The acid is what gives the glass a frosty look and gives it that nice almost “gritty” feeling, which is so desirable.  However, as we also know the acid in body of water varies from place to place. Making it a bit more difficult.

When glass is tumbled in a rock tumbler, which is one of the ways that people make so-called sea glass, it has a silky smooth feel to it, very much like tumbled rocks would.

blue-sg-101815Natural Turquoise blue sea glass wire framed pendant from Sand N Stones in Lewes, DE

Another way you can tell sea glass from man-made seaglass is the shape.  Glass fractures in a triangular like shape. It does not break in a perfect square or circle shape. If the object has been broken and it is in any other shape other than a somewhat triangular like shape you can question that it may be man-made sea glass. However, if the object has not been broken by the waves, or the glass hitting something like a rock, and it was originally round such as this brake light it could be true sea glass.  The brake light pictured is an example of that, which you can see at Sand N Stones.  Also if you find two pieces of sea glass that are identical, glass does not fracture the same twice, you want your red flag to go up, and start asking questions is this real sea glass or man-made.
Richard LaMotte who is known as the God Father of Sea Glass wrote the first true book dedicated to learning about these vanishing gems Pure Sea Glass and is know as the Bible of Sea Glass he has also published the Lure Of Sea Glass and Pure Sea Glass Identification cards.
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Another good book about sea glass is CS Lamber’s book Sea Glass Hunters Handbook.  This also gives you a list of beaches broken down by State and Country where you may be able to find Sea Glass. However, I have found that sea glass is getting harder and harder to find even at some of my personal best beaches, that is why I believe “man made sea glass”  is being made.

Visit Michele shop in Lewes, DE and her website Sand N Stones  also Follow Sand N Stones Facebook Page

Posted in beachcombing, Delaware, Delmarva, Lewes, Nature, Pebbles, Sand N Stones, Delaware & Nature Shoppe, Sea Glass, stones, Uncategorized, Wire Wrapped Jewelry

Delaware Bay Diamonds – Sand N Stones

Delaware Bay Diamond found on one of the Delaware Beaches. It is wire framed in gold and silver.
Delaware Bay Diamond found on one of the Delaware Beaches. It is wire framed in gold and silver.

AKA Cape May Diamonds

The Delaware Bay Diamonds are quartz crystals, resembling translucent pebbles. They begin their lives truly “in-the-rough” in the upper reaches of the Delaware River, in the areas around the Delaware Water Gap. Pieces of quartz crystal are broken off from veins and pockets by the water current from mountain streams that feed into the river. Thus begins a journey of more than 200 miles that takes thousands of years to complete. Along the way, the sharp edges of the stones are smoothed as they are tumbled along the river bottom to the bay on rapid river currents. Eventually the stones come to rest on the shores of the Delaware Bay in South New Jersey and Southern Delaware.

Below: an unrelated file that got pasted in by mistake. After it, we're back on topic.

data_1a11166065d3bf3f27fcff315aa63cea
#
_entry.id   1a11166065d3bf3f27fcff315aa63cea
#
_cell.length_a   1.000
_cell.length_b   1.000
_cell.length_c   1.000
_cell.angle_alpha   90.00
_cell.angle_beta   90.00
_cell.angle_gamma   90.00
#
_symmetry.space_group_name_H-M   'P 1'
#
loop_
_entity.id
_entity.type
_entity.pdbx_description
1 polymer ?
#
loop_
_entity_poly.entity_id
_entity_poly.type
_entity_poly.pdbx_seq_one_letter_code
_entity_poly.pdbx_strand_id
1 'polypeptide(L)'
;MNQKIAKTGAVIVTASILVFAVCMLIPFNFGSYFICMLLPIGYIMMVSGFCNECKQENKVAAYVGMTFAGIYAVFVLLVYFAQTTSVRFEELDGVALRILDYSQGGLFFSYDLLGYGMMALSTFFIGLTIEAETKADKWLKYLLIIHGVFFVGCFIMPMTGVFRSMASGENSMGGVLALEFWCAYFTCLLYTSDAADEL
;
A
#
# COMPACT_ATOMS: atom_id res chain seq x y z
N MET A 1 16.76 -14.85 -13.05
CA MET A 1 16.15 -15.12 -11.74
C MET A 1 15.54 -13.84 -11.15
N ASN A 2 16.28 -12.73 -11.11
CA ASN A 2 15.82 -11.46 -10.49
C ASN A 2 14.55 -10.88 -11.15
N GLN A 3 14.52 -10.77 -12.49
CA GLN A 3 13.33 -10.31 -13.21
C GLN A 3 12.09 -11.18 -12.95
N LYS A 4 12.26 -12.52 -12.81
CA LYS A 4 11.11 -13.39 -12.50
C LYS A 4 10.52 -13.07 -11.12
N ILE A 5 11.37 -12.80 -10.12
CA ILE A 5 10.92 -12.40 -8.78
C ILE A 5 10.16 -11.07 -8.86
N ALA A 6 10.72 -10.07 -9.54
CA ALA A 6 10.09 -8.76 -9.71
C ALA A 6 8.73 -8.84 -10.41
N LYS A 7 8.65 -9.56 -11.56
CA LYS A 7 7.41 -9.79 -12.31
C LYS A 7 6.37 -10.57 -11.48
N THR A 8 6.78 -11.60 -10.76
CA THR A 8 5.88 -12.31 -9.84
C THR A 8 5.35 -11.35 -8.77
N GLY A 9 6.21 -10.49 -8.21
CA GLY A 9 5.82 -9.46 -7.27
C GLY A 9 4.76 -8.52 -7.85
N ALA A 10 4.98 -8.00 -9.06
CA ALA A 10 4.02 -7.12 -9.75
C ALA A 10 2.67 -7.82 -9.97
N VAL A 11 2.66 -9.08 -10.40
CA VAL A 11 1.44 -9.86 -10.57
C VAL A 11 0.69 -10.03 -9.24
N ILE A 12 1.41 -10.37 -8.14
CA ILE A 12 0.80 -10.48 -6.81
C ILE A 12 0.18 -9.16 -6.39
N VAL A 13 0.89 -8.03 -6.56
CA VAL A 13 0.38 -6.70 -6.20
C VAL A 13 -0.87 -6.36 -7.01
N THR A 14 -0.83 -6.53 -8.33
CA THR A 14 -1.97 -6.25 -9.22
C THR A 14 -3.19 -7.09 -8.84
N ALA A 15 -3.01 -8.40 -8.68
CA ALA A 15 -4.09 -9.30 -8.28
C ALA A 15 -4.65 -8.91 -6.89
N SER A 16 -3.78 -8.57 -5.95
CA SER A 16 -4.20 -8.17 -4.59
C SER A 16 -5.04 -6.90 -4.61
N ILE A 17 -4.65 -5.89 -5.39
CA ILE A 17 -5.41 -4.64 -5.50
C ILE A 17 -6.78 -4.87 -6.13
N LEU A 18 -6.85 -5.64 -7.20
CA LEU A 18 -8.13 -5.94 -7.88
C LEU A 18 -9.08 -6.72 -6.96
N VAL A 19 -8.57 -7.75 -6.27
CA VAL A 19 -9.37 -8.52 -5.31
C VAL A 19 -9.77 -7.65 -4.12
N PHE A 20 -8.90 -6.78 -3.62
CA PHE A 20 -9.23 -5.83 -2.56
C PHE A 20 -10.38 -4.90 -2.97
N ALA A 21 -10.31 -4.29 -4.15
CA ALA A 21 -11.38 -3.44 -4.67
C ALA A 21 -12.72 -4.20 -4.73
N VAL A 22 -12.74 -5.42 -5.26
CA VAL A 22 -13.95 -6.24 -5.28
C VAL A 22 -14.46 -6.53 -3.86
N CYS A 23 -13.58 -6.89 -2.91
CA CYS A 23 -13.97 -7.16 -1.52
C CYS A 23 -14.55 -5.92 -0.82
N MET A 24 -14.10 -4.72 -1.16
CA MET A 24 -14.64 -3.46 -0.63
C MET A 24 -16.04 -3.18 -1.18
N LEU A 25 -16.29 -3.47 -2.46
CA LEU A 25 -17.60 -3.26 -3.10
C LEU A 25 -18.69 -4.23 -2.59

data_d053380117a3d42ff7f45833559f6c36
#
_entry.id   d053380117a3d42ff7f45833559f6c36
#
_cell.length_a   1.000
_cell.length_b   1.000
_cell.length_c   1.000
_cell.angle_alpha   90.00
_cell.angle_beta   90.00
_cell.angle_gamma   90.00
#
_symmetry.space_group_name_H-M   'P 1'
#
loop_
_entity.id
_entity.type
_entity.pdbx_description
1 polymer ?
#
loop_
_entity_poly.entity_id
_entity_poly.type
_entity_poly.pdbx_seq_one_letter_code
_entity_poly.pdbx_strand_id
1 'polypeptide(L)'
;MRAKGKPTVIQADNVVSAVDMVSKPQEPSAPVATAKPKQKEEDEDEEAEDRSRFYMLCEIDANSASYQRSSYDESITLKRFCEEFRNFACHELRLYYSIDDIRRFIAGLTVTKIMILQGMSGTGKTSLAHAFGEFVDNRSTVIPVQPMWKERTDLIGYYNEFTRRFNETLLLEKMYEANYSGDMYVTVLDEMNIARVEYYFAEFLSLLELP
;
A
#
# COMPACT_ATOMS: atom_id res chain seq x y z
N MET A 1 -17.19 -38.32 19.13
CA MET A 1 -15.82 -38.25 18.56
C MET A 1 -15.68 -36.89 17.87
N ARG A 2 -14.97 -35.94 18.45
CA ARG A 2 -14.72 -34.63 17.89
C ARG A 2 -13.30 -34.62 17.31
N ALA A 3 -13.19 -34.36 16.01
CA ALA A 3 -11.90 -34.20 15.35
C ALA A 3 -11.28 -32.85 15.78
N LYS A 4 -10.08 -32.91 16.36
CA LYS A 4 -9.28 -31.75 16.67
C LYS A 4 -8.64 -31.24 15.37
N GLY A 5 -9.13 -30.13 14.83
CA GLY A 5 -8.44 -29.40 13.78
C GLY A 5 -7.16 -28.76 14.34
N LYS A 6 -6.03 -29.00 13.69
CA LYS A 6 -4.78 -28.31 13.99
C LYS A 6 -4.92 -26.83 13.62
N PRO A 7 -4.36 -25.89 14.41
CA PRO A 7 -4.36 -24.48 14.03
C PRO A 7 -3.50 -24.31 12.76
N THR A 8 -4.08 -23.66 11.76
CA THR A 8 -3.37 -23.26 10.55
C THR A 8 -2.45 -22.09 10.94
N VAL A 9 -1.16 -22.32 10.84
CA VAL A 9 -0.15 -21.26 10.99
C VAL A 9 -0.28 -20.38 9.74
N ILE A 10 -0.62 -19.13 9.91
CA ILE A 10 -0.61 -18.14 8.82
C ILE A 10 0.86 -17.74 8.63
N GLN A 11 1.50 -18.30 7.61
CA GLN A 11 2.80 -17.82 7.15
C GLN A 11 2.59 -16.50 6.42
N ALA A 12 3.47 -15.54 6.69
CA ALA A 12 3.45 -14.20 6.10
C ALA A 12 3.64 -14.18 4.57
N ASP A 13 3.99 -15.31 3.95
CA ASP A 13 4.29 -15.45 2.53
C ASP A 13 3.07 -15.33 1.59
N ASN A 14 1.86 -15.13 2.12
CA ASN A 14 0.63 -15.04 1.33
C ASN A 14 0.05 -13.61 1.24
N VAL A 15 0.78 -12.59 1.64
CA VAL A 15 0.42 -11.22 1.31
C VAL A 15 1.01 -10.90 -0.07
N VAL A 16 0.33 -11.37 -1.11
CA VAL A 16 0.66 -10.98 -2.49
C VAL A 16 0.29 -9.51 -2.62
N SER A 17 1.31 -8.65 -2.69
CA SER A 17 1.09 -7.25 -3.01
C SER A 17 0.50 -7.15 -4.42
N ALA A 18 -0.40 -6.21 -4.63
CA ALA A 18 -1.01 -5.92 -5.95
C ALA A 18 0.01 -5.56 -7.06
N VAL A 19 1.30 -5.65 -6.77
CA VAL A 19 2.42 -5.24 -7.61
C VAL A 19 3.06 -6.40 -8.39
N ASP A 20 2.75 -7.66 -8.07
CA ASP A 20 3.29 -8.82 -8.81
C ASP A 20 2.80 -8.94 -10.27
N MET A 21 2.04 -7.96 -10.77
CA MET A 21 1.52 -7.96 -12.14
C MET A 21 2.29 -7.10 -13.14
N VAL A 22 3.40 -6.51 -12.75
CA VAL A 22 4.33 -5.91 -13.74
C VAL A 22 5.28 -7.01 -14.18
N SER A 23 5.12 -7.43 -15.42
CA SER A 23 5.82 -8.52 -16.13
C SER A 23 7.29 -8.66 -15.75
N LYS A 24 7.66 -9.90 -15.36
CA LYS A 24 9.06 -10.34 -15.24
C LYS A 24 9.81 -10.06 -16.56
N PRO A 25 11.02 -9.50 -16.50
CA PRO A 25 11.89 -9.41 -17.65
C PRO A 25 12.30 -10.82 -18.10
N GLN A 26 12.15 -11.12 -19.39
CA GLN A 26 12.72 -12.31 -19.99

Thousands of vacationers from Cape May and the Delaware Beach area come each year search for these sparkling crystals that, when cut and faceted, have the appearance of real diamonds. The largest concentration is on the sands of Sunset Beach in Cape May Point. The ship wreck, Atlantis and a rocky jetties trap the stones, which are forced ashore in large quantities just prior to being swept by the tides into the Atlantic Ocean.

Some days the stones are more plentiful than others. Would-be prospectors should come equipped with a beach bucket, sand shovel, and a beach sieve to shake off sand. Typical stones are about the size of a pea and come in different shapes and colors. “Much of the time, larger stones the size of marbles are just underneath a layer of smaller ones,” advises Kathy Hume. Finds as large as eggs have been reported. On one occasion, a gem weighing over one pound was found. Prospectors may also find sharks’ teeth, Indian arrowheads, agates, and black quartz.

Cluster of Delaware Bay (aka Cape May) Diamonds natural and tumbled
Cluster of Delaware Bay (aka Cape May) Diamonds natural and tumbled

Some gift shops at Sunset Beach sell Delaware Bay Diamond jewelry. These pieces are made from gems that have been smoothed and polished in rock

tumblers or cut and faceted.  When they are faceted, these gems have the appearance of a genuine diamonds and before the advent of modern gem scanning equipment, many a pawn broker was fooled by the “Delaware Bay Diamond.” Sand N Stones, Delaware and Nature Shoppe in Lewes, Delaware likes to wrap the stone in its natural state, as well as tumbled and they make wonderful souvenirs from the beach.

Delaware Bay Diamonds may have more than just monetary or sentimental value. In an earlier time, the local Kechemeche Indians, a part of the Lenni-Lenape tribe, believed the gems had supernatural powers to influence the well-being and good fortune of their possessor. The bonds of friendship and lasting goodwill were often sealed with gifts or exchanges of the sacred gems or for trading with other tribes and with the newly arriving European colonists.

This was especially true of those gems which were larger and free of any flaws. One of the largest “Cape May Diamonds” was presented to an early settler, Christopher Leaming, by King Nummy, last chief of the Lenni-Lenape. King Nummy received the gem from the Kechemeche as a tribute to him and as proof of their faithfulness and loyalty. Mr. Leaming had the stone sent back to the old country, Amsterdam, Holland. A lapidary expertly cut and polished the stone into a most beautiful gem.